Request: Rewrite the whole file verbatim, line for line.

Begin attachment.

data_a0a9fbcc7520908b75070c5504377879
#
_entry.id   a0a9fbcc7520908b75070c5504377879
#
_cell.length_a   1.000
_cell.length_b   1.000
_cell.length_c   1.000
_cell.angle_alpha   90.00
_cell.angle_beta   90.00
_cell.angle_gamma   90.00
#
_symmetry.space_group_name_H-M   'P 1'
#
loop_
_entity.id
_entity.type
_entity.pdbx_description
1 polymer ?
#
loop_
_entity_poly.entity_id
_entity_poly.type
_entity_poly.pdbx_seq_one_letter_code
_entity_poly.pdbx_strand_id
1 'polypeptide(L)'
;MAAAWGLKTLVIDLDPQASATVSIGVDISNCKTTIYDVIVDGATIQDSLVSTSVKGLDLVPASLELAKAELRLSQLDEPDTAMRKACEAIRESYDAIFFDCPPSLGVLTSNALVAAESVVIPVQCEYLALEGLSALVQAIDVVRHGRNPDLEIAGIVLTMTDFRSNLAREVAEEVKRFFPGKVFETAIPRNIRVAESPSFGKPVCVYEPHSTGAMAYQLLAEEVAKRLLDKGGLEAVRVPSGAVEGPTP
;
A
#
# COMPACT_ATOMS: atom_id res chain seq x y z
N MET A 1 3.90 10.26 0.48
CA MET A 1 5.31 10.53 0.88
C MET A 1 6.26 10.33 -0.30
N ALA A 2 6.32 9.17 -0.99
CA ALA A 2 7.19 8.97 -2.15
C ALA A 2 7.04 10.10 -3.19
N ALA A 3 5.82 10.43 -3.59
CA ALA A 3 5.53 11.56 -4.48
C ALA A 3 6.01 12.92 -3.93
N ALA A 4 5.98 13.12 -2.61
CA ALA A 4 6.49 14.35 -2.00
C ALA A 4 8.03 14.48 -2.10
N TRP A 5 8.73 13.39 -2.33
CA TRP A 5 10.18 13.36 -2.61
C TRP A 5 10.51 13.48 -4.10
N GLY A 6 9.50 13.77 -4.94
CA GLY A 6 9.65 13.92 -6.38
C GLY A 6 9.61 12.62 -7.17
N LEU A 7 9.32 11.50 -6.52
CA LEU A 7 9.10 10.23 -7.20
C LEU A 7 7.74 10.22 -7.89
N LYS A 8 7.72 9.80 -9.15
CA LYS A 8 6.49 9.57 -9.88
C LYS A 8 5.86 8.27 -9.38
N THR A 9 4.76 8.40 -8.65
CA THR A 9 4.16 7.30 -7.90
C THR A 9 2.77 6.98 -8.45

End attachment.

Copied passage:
data_a0a9fbcc7520908b75070c5504377879
#
_entry.id   a0a9fbcc7520908b75070c5504377879
#
_cell.length_a   1.000
_cell.length_b   1.000
_cell.length_c   1.000
_cell.angle_alpha   90.00
_cell.angle_beta   90.00
_cell.angle_gamma   90.00
#
_symmetry.space_group_name_H-M   'P 1'
#
loop_
_entity.id
_entity.type
_entity.pdbx_description
1 polymer ?
#
loop_
_entity_poly.entity_id
_entity_poly.type
_entity_poly.pdbx_seq_one_letter_code
_entity_poly.pdbx_strand_id
1 'polypeptide(L)'
;MAAAWGLKTLVIDLDPQASATVSIGVDISNCKTTIYDVIVDGATIQDSLVSTSVKGLDLVPASLELAKAELRLSQLDEPDTAMRKACEAIRESYDAIFFDCPPSLGVLTSNALVAAESVVIPVQCEYLALEGLSALVQAIDVVRHGRNPDLEIAGIVLTMTDFRSNLAREVAEEVKRFFPGKVFETAIPRNIRVAESPSFGKPVCVYEPHSTGAMAYQLLAEEVAKRLLDKGGLEAVRVPSGAVEGPTP
;
A
#
# COMPACT_ATOMS: atom_id res chain seq x y z
N MET A 1 3.90 10.26 0.48
CA MET A 1 5.31 10.53 0.88
C MET A 1 6.26 10.33 -0.30
N ALA A 2 6.32 9.17 -0.99
CA ALA A 2 7.19 8.97 -2.15
C ALA A 2 7.04 10.10 -3.19
N ALA A 3 5.82 10.43 -3.59
CA ALA A 3 5.53 11.56 -4.48
C ALA A 3 6.01 12.92 -3.93
N ALA A 4 5.98 13.12 -2.61
CA ALA A 4 6.49 14.35 -2.00
C ALA A 4 8.03 14.48 -2.10
N TRP A 5 8.73 13.39 -2.33
CA TRP A 5 10.18 13.36 -2.61
C TRP A 5 10.51 13.48 -4.10
N GLY A 6 9.50 13.77 -4.94
CA GLY A 6 9.65 13.92 -6.38
C GLY A 6 9.61 12.62 -7.17
N LEU A 7 9.32 11.50 -6.52
CA LEU A 7 9.10 10.23 -7.20
C LEU A 7 7.74 10.22 -7.89
N LYS A 8 7.72 9.80 -9.15
CA LYS A 8 6.49 9.57 -9.88
C LYS A 8 5.86 8.27 -9.38
N THR A 9 4.76 8.40 -8.65
CA THR A 9 4.16 7.30 -7.90
C THR A 9 2.77 6.98 -8.45